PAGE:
Black Christians With White Pastors Wait for Evangelical Leaders to Address Racial Issues

Jurrita Williams often finds herself grieving alone when she sits among the crowded pews of her church.

Following tragic events — like the shooting massacre of nine African-American Christians at a church in Charleston, South Carolina in 2015, or the more recent white supremacist rally in Charlottesville, Virginia, that turned deadly — she waited to hear them mentioned by her white pastor.

Williams, an Alabama native who is attending seminary in Dallas, attends a white church she loves. But while her white brothers and sisters have embraced her, they don’t respond to racial events with the same level of sadness. And, short of a major event, race is rarely discussed.

“Even though they’re Christians, even though they follow Jesus, they separate … the gospel with social issues,” said Williams.

But in the wake of Charlottesville, she and many other black Christians say it’s time for evangelical leaders to address racial discrimination, attacks on undocumented immigrants and police brutality.

“For me, there is a separation between your gospel and my life,” Williams said. “I think we can do both and not separate them from who I believe our Savior is.”

Many evangelical leaders don’t mind discussing issues like abortion or sexuality, but skirt the issue of race, says Nicola Menzie, of Brooklyn, who is editor and publisher of Faithfully Magazine, a digital publication for Christians of color and women. Even though race may be on the “hearts and minds” of people in their congregations, she argues in the current issue that racism is crippling the church.

“Even to simply say, racism is wrong. Racism is counter to the Christian message,” Menzie said.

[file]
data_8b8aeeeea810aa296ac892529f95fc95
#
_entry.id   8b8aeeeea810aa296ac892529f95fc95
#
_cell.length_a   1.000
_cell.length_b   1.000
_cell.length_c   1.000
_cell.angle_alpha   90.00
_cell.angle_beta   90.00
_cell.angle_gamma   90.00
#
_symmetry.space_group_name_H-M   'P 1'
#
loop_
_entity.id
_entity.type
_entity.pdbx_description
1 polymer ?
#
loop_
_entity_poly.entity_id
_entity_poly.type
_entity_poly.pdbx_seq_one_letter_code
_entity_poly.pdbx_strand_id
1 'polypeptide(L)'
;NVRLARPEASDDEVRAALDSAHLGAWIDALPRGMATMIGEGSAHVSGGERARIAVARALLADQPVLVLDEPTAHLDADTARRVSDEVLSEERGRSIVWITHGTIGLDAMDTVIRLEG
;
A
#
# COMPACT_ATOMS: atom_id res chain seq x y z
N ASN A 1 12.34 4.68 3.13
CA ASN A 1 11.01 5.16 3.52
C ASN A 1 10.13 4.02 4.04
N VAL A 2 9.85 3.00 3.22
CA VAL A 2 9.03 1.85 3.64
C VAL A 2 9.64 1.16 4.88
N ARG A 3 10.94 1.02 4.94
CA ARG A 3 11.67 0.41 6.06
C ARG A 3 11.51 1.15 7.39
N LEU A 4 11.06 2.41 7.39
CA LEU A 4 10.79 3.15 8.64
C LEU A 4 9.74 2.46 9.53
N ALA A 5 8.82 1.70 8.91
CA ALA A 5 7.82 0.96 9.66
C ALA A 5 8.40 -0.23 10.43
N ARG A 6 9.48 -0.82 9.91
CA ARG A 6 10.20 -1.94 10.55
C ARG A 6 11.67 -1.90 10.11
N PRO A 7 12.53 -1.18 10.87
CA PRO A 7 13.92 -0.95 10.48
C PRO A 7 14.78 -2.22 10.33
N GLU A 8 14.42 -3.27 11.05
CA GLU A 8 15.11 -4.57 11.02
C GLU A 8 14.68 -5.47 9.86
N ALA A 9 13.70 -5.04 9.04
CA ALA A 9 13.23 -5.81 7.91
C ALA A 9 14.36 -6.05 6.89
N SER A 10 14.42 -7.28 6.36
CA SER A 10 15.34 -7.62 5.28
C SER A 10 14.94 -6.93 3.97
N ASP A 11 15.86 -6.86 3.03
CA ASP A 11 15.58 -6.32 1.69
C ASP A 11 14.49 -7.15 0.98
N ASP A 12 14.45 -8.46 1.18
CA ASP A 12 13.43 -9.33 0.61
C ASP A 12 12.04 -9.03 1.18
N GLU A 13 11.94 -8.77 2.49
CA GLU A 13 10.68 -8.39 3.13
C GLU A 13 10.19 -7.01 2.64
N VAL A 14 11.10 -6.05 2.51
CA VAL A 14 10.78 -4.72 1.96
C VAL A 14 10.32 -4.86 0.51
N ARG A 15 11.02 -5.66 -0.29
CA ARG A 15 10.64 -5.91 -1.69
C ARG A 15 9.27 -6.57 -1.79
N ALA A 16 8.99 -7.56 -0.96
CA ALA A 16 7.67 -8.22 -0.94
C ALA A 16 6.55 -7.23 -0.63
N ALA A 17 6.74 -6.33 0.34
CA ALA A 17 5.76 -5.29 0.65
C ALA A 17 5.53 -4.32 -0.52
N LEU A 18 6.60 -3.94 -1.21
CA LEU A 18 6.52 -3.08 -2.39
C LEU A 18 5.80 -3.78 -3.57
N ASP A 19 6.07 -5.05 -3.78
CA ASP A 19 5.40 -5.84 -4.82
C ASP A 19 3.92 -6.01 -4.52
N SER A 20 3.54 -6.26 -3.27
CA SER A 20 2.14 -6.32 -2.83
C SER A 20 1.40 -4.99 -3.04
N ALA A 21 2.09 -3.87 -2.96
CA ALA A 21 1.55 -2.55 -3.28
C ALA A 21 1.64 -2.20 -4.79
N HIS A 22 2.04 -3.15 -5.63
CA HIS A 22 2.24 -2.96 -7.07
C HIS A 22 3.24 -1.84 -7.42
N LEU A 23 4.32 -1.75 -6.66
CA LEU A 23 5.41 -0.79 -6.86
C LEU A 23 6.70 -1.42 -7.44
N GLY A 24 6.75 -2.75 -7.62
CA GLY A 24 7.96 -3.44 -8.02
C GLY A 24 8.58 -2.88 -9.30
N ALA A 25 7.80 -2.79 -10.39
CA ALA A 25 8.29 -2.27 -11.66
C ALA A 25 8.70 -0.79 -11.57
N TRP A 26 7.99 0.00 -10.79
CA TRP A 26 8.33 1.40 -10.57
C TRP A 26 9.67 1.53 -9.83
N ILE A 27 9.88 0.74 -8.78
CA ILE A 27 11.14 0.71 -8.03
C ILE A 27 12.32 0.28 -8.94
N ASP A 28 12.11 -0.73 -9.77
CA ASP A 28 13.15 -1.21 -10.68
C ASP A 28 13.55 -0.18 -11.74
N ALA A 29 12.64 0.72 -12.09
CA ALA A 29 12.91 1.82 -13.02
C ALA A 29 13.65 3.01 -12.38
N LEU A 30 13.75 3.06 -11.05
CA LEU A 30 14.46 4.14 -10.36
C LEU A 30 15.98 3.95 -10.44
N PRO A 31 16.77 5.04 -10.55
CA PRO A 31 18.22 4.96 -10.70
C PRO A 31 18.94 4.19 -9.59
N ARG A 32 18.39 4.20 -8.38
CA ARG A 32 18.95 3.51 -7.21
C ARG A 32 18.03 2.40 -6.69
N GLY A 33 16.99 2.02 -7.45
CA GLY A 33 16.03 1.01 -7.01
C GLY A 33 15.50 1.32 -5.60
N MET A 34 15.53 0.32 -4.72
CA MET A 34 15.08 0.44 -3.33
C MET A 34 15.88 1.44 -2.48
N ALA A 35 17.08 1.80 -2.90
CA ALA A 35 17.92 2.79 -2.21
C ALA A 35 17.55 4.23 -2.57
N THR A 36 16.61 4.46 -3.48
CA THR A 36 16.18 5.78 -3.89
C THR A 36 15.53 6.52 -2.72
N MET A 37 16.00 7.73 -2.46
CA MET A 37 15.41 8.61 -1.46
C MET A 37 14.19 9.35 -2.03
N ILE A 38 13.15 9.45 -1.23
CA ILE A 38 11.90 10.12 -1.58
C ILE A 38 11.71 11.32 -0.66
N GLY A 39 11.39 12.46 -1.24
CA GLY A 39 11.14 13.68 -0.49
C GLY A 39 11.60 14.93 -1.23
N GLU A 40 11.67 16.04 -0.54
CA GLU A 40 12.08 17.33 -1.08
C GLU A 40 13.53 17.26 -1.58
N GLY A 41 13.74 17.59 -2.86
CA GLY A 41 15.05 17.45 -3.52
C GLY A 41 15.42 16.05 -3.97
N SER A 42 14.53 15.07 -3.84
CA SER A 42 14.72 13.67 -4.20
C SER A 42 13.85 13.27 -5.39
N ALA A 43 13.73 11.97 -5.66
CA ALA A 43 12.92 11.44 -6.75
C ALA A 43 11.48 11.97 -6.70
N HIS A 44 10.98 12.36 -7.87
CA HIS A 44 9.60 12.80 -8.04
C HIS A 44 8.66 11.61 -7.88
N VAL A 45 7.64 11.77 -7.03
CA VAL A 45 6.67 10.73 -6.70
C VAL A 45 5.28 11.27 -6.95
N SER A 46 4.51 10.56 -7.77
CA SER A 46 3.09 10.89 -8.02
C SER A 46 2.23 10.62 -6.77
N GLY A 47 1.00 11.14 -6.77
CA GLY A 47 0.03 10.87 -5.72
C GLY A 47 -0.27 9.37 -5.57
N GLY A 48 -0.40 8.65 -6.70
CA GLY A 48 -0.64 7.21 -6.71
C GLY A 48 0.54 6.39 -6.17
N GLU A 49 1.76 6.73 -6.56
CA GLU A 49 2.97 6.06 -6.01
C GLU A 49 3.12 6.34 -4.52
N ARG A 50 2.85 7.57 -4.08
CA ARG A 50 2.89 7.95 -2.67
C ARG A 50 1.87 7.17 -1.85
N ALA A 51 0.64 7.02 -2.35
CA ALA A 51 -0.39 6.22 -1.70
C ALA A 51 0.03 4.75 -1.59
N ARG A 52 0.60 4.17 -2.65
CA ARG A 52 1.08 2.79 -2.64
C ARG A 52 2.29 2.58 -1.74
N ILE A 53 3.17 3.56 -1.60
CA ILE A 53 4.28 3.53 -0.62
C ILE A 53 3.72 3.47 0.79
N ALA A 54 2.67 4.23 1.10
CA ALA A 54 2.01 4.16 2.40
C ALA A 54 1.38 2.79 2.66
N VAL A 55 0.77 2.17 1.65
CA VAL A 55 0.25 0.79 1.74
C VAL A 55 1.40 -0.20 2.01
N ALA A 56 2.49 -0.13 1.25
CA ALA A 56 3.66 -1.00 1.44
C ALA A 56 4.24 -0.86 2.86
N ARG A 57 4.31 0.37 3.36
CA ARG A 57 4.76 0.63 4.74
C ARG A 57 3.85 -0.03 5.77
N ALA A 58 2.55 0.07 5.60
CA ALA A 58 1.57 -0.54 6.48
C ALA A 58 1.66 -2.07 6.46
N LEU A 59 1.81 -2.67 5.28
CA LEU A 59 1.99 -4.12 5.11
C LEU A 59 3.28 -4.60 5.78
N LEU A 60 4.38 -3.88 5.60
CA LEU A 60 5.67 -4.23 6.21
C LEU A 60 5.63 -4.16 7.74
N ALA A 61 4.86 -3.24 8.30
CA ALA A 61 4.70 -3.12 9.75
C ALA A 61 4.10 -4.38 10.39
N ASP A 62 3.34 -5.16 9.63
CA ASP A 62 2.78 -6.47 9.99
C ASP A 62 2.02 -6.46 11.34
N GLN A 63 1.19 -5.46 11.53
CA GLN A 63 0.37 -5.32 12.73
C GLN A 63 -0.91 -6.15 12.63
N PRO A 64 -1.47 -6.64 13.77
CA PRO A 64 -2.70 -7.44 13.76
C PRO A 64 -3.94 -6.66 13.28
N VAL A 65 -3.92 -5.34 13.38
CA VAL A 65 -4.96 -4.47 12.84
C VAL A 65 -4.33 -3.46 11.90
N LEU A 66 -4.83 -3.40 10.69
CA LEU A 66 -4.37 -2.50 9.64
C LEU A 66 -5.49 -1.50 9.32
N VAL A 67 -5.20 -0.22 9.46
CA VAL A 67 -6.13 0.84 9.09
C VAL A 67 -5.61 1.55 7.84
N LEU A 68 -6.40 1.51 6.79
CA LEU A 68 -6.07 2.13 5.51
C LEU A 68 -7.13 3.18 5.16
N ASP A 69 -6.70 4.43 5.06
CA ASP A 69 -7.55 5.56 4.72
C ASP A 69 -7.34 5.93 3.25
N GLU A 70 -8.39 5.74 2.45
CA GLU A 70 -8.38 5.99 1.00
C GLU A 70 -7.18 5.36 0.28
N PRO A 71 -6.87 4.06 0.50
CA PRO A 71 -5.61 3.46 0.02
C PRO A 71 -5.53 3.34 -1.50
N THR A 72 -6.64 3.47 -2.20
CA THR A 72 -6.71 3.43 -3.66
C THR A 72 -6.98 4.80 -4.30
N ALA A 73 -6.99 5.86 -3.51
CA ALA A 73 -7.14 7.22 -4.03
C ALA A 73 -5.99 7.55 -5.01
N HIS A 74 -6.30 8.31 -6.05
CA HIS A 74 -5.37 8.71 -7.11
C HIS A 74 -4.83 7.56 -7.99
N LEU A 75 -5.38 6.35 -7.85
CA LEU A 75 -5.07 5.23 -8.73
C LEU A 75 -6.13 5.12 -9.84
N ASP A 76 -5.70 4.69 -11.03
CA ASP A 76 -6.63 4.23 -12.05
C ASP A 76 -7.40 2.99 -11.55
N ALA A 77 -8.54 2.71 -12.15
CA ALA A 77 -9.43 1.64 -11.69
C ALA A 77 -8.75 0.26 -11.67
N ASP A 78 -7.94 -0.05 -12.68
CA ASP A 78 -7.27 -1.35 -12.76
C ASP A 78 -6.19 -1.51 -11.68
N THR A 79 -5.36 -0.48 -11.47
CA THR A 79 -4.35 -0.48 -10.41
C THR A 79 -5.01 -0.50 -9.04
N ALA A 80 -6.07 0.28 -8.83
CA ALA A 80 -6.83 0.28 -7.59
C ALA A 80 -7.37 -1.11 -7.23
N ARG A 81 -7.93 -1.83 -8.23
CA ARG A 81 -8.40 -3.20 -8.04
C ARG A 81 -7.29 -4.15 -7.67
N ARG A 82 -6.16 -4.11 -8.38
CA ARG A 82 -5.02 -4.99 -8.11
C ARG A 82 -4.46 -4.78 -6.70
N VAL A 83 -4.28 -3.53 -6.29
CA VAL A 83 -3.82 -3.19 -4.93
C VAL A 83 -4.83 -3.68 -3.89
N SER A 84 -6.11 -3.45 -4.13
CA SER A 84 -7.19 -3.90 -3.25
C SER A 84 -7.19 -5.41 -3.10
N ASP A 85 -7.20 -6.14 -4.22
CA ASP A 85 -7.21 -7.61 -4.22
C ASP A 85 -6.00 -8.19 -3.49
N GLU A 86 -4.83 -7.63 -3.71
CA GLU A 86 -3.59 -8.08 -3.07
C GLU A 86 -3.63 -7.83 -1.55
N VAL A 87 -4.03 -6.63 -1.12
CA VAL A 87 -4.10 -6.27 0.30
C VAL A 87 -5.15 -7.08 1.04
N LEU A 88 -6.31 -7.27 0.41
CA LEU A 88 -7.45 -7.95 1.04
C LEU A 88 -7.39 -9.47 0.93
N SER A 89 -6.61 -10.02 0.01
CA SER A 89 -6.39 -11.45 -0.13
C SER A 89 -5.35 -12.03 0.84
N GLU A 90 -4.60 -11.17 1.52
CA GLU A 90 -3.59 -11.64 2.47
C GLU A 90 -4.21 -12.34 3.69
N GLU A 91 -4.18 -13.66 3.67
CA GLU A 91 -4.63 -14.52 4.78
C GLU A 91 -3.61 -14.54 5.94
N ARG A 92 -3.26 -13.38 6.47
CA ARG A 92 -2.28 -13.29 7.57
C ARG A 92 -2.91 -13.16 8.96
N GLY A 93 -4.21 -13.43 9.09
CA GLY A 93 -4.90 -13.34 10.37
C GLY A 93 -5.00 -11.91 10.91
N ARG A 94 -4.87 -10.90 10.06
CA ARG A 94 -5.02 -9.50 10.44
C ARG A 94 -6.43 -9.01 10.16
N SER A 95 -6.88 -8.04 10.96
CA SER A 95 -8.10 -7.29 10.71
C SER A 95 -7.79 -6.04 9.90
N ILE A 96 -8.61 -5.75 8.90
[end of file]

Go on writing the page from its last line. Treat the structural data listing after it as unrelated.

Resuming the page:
In addition to acts of violence against people of color, Menzie points to other high-profile events that angered many black Christians. Earlier this summer, the Southern Baptist Convention refused to pass a resolution written by black pastor Dwight McKissic calling white supremacists a toxic menace.

After a public backlash, the convention passed a watered-down version.

“You have these white evangelicals who are in the south who are saying this is our history our heritage,” said Louis DeCaro, a historian with the Nyack Theological Seminary who studies the intersection of race and religion. “Yes, but what you have to understand is your history is entangled with oppression.”

For example, DeCaro says evangelicalism in the United States “has always been mediated through a lens of white self-interest.” That lens allowed evangelicals to enslave blacks, even while trying to evangelize them, he said.

To truly reckon with race, he says, the church has to speak honestly about its history. “That history is tied up in oppression.”

In modern times, DeCaro said white evangelism has become closely intertwined with nationalism, or patriotism — a theme Trump has capitalized on with his slogan Make America Great Again.

Christian Hip-Hop Artist Jason Petty, who uses the name, “Propaganda,” sings about what he — a black Christian man — sees as a disconnect between Christian teachings in the bible and the actions of evangelicals, in his newly-released song, “Cynical:

Where were you when we were dying?
Flying to Trump rallies, sipping the finest wine and
We fought off the Five-Percenters
They called him White Jesus, low-key started to believe ’em

Click here to read more.

SOURCE: WNYC News, Karen Rouse

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